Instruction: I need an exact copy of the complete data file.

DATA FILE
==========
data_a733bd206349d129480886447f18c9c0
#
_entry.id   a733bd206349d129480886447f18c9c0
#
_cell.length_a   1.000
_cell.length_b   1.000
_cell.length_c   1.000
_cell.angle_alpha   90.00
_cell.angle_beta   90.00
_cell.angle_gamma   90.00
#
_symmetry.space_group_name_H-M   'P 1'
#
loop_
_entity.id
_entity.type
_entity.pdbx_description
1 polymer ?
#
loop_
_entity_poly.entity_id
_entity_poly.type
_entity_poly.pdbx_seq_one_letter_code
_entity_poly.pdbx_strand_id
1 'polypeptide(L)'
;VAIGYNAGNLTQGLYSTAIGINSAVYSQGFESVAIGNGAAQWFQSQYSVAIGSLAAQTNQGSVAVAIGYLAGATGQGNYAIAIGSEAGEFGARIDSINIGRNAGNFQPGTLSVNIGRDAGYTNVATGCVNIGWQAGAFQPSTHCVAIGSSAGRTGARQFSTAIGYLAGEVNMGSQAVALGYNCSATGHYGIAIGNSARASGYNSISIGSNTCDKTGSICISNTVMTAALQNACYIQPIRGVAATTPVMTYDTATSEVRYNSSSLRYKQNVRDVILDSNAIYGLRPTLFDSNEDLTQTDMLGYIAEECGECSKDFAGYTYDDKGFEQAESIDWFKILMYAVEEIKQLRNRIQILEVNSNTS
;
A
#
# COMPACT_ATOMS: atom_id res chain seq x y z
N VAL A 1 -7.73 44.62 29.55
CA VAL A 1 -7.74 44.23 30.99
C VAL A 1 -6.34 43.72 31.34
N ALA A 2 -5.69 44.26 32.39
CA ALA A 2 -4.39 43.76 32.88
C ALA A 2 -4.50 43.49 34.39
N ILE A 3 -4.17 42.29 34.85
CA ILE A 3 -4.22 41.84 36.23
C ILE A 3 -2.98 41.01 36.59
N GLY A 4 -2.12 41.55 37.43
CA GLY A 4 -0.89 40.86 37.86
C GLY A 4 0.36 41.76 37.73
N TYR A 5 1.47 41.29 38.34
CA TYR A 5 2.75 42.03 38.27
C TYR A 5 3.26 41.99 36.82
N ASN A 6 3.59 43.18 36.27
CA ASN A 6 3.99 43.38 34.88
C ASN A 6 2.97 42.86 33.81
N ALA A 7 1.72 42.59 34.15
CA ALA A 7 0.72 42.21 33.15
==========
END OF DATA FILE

data_a733bd206349d129480886447f18c9c0
#
_entry.id   a733bd206349d129480886447f18c9c0
#
_cell.length_a   1.000
_cell.length_b   1.000
_cell.length_c   1.000
_cell.angle_alpha   90.00
_cell.angle_beta   90.00
_cell.angle_gamma   90.00
#
_symmetry.space_group_name_H-M   'P 1'
#
loop_
_entity.id
_entity.type
_entity.pdbx_description
1 polymer ?
#
loop_
_entity_poly.entity_id
_entity_poly.type
_entity_poly.pdbx_seq_one_letter_code
_entity_poly.pdbx_strand_id
1 'polypeptide(L)'
;VAIGYNAGNLTQGLYSTAIGINSAVYSQGFESVAIGNGAAQWFQSQYSVAIGSLAAQTNQGSVAVAIGYLAGATGQGNYAIAIGSEAGEFGARIDSINIGRNAGNFQPGTLSVNIGRDAGYTNVATGCVNIGWQAGAFQPSTHCVAIGSSAGRTGARQFSTAIGYLAGEVNMGSQAVALGYNCSATGHYGIAIGNSARASGYNSISIGSNTCDKTGSICISNTVMTAALQNACYIQPIRGVAATTPVMTYDTATSEVRYNSSSLRYKQNVRDVILDSNAIYGLRPTLFDSNEDLTQTDMLGYIAEECGECSKDFAGYTYDDKGFEQAESIDWFKILMYAVEEIKQLRNRIQILEVNSNTS
;
A
#
# COMPACT_ATOMS: atom_id res chain seq x y z
N VAL A 1 -7.73 44.62 29.55
CA VAL A 1 -7.74 44.23 30.99
C VAL A 1 -6.34 43.72 31.34
N ALA A 2 -5.69 44.26 32.39
CA ALA A 2 -4.39 43.76 32.88
C ALA A 2 -4.50 43.49 34.39
N ILE A 3 -4.17 42.29 34.85
CA ILE A 3 -4.22 41.84 36.23
C ILE A 3 -2.98 41.01 36.59
N GLY A 4 -2.12 41.55 37.43
CA GLY A 4 -0.89 40.86 37.86
C GLY A 4 0.36 41.76 37.73
N TYR A 5 1.47 41.29 38.34
CA TYR A 5 2.75 42.03 38.27
C TYR A 5 3.26 41.99 36.82
N ASN A 6 3.59 43.18 36.27
CA ASN A 6 3.99 43.38 34.88
C ASN A 6 2.97 42.86 33.81
N ALA A 7 1.72 42.59 34.15
CA ALA A 7 0.72 42.21 33.15